I believe traditional grading is still necessary in schools. Without the letter/number grading, there would be no way to track the student’s progress. Even though a bad grade could be daunting, the plain numbers help students in the long run by encouraging hard work and progression. When students achieve a good grade, they have the experience of feeling accomplished. This feeling gives them the objective to do well in school. Good grades give the student a sense of accomplishment contributing to their self-esteem. Higher grades become important and the student becomes motivated.
If the incentive of grades is taken away, the student could lose that motivation and even the aspiration to advance (Farzaneh). Grades provide a sense of competitiveness. Healthy competition between peers is necessary to excel in life. The natural feeling of pride over good grades contributes to having competition with classmates or coworkers. Schools with grades allow students to develop their competitive ways early, so they can succeed in the workplace (Adams). Many students depend on their grades to assess themselves and see where they can improve. Grades evaluate their success and help them enhance their performance skills (Farzaneh).
Grades are a necessary part of applying to college. Not having grades makes it harder to have colleges consider you, let alone accept you. The admissions faculty has a lot to consider with each student. Generally they only look at GPAs and SAT scores (Adams). Only a select few schools are open to this new no grading idea. This makes it very difficult to get into certain colleges if there are no numbers for them to glance at. Detailed accounts of each student are not a practical way for college admissions to determine if they are the best fit for the student.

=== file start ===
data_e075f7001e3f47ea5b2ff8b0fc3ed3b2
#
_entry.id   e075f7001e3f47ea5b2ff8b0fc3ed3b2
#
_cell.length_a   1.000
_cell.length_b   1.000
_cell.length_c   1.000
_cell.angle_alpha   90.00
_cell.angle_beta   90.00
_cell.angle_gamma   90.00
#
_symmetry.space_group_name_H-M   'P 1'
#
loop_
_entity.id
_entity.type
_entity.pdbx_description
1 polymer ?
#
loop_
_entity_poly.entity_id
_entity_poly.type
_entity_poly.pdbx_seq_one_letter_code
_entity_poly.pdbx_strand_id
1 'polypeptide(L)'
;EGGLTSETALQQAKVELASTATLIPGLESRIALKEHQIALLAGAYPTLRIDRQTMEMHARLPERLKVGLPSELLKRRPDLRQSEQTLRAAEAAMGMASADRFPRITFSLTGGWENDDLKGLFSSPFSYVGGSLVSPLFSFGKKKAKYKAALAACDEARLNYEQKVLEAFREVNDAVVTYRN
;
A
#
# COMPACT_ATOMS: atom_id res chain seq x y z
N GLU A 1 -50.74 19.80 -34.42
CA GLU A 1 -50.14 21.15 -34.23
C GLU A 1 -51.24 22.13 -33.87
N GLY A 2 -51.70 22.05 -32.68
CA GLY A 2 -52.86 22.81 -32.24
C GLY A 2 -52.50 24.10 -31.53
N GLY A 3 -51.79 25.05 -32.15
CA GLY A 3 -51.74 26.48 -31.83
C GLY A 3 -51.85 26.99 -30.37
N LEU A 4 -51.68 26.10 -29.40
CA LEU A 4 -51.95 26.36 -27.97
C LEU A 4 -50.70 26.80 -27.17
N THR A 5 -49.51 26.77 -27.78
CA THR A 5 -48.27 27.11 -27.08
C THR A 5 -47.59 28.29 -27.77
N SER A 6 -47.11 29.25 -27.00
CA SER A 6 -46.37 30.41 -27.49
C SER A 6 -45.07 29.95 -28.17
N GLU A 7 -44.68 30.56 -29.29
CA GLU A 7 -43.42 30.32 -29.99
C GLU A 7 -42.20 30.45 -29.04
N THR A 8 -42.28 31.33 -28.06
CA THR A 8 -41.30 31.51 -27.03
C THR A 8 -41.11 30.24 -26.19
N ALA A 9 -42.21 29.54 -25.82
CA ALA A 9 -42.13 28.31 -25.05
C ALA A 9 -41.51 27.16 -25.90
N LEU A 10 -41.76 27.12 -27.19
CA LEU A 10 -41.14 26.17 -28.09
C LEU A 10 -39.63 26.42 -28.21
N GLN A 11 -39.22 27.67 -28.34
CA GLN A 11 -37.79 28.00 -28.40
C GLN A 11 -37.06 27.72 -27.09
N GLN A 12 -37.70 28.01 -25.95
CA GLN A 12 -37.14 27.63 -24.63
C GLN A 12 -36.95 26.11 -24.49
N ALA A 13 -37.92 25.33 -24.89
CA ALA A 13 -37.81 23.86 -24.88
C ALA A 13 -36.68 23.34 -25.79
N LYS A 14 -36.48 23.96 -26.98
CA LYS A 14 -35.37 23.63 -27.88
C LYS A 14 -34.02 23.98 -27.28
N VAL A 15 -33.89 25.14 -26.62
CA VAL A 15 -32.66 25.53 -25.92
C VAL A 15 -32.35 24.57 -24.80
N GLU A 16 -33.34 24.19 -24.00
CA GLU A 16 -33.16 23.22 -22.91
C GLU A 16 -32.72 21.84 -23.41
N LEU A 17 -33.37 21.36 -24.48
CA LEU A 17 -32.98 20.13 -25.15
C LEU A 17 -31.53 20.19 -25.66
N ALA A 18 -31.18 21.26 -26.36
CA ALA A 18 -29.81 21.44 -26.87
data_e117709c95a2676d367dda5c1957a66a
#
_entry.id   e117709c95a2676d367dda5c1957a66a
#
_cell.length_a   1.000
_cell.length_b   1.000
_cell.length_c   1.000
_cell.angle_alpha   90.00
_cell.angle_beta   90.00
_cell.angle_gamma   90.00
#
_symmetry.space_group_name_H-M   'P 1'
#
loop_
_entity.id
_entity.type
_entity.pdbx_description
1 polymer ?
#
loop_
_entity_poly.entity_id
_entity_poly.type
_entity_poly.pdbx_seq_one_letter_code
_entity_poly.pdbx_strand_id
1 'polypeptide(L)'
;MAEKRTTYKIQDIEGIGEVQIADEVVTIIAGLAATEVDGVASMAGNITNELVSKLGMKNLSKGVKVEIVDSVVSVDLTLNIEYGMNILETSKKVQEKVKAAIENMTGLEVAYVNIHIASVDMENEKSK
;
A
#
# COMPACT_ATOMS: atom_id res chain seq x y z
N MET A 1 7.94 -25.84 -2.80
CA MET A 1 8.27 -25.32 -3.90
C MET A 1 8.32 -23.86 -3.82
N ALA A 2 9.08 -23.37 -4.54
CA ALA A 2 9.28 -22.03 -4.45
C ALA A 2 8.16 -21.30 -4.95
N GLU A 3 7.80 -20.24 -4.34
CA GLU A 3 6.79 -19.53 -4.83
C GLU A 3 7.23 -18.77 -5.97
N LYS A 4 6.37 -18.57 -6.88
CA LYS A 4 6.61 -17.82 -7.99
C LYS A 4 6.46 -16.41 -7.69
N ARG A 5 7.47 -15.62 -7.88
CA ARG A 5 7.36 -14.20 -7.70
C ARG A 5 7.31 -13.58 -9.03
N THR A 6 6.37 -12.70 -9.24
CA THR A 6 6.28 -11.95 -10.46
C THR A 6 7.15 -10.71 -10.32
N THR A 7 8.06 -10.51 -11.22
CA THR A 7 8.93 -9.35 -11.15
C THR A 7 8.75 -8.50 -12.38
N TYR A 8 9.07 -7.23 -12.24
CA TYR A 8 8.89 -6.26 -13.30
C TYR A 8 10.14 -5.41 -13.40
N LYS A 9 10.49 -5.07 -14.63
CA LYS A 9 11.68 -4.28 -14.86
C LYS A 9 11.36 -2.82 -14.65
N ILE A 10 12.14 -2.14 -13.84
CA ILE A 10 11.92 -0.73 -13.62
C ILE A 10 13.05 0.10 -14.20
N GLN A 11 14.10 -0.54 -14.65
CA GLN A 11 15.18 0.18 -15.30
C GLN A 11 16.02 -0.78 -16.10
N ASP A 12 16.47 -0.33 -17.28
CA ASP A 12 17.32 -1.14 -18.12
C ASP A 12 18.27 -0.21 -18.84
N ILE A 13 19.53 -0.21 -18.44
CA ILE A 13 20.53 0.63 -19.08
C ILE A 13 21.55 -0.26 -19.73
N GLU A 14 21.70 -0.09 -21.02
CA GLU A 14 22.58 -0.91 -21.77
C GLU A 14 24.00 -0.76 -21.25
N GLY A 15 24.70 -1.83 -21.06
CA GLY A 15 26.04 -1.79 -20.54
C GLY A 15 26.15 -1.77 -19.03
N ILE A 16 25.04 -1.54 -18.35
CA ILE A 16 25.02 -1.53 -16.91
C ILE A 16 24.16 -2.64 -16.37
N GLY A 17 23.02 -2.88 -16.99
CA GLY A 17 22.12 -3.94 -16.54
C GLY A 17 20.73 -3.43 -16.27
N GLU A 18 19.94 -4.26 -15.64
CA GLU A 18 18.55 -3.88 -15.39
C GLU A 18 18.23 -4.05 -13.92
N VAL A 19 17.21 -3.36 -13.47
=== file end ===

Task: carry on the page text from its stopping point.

Furthermore, without the clearly defined standard, colleges could overflow with under qualified students making a college degree less valuable. A traditional grading system benefits the students by helping them be more successful in school and future careers. It offers a worldwide rubric to determine and compare the student’s progress with ease. Receiving good grades in return for hard work provides the student with intellectual knowledge on how to improve and teaches them how to deal with competition and overcome it. Grades affect a student emotionally in many ways, including giving them a sense of self-worth.
Also, the absence of grades makes it more difficult to be noticed and accepted by colleges. Traditional grading is necessary as it influences students and motivates them to not only succeed, but to excel in life. Works Cited Adams, Carol. “The Disadvantages of School Without Academic Grades. ” EHow. Demand Media, 14 Feb. 2011. Web. 16 Oct. 2012. . Farzaneh, Arash. “The Disadvantages of School Without Grades. ” EHow. Demand Media, 02 Feb. 2011. Web. 16 Oct. 2012. . Kohn, Alfie. “From Degrading to De-Grading. ” From Degrading to De-Grading. Alfie Kohn, Mar. 1999. Web. 16 Oct. 2012. .